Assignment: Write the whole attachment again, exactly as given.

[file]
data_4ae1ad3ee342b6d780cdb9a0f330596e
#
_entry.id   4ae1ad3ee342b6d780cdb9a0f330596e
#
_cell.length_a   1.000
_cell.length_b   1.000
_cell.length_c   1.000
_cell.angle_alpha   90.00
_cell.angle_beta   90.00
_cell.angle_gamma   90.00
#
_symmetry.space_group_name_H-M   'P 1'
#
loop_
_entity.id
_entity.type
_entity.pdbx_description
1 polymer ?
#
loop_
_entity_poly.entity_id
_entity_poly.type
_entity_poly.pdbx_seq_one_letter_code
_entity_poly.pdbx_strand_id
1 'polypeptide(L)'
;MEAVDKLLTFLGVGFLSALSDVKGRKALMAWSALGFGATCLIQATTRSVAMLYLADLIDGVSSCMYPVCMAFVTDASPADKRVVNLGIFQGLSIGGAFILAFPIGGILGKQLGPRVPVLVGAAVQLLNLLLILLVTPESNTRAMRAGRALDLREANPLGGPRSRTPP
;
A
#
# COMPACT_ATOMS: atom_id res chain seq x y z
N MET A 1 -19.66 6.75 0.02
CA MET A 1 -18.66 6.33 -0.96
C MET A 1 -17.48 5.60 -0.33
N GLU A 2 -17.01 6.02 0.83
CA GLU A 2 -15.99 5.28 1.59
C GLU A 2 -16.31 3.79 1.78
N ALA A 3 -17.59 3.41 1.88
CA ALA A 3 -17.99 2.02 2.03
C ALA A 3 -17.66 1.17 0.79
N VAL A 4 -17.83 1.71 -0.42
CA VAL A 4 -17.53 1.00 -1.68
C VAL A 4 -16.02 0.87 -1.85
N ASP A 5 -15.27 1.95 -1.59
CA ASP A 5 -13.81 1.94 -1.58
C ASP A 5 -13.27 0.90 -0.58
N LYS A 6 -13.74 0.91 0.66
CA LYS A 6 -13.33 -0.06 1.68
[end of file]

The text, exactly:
data_4ae1ad3ee342b6d780cdb9a0f330596e
#
_entry.id   4ae1ad3ee342b6d780cdb9a0f330596e
#
_cell.length_a   1.000
_cell.length_b   1.000
_cell.length_c   1.000
_cell.angle_alpha   90.00
_cell.angle_beta   90.00
_cell.angle_gamma   90.00
#
_symmetry.space_group_name_H-M   'P 1'
#
loop_
_entity.id
_entity.type
_entity.pdbx_description
1 polymer ?
#
loop_
_entity_poly.entity_id
_entity_poly.type
_entity_poly.pdbx_seq_one_letter_code
_entity_poly.pdbx_strand_id
1 'polypeptide(L)'
;MEAVDKLLTFLGVGFLSALSDVKGRKALMAWSALGFGATCLIQATTRSVAMLYLADLIDGVSSCMYPVCMAFVTDASPADKRVVNLGIFQGLSIGGAFILAFPIGGILGKQLGPRVPVLVGAAVQLLNLLLILLVTPESNTRAMRAGRALDLREANPLGGPRSRTPP
;
A
#
# COMPACT_ATOMS: atom_id res chain seq x y z
N MET A 1 -19.66 6.75 0.02
CA MET A 1 -18.66 6.33 -0.96
C MET A 1 -17.48 5.60 -0.33
N GLU A 2 -17.01 6.02 0.83
CA GLU A 2 -15.99 5.28 1.59
C GLU A 2 -16.31 3.79 1.78
N ALA A 3 -17.59 3.41 1.88
CA ALA A 3 -17.99 2.02 2.03
C ALA A 3 -17.66 1.17 0.79
N VAL A 4 -17.83 1.71 -0.42
CA VAL A 4 -17.53 1.00 -1.68
C VAL A 4 -16.02 0.87 -1.85
N ASP A 5 -15.27 1.95 -1.59
CA ASP A 5 -13.81 1.94 -1.58
C ASP A 5 -13.27 0.90 -0.58
N LYS A 6 -13.74 0.91 0.66
CA LYS A 6 -13.33 -0.06 1.68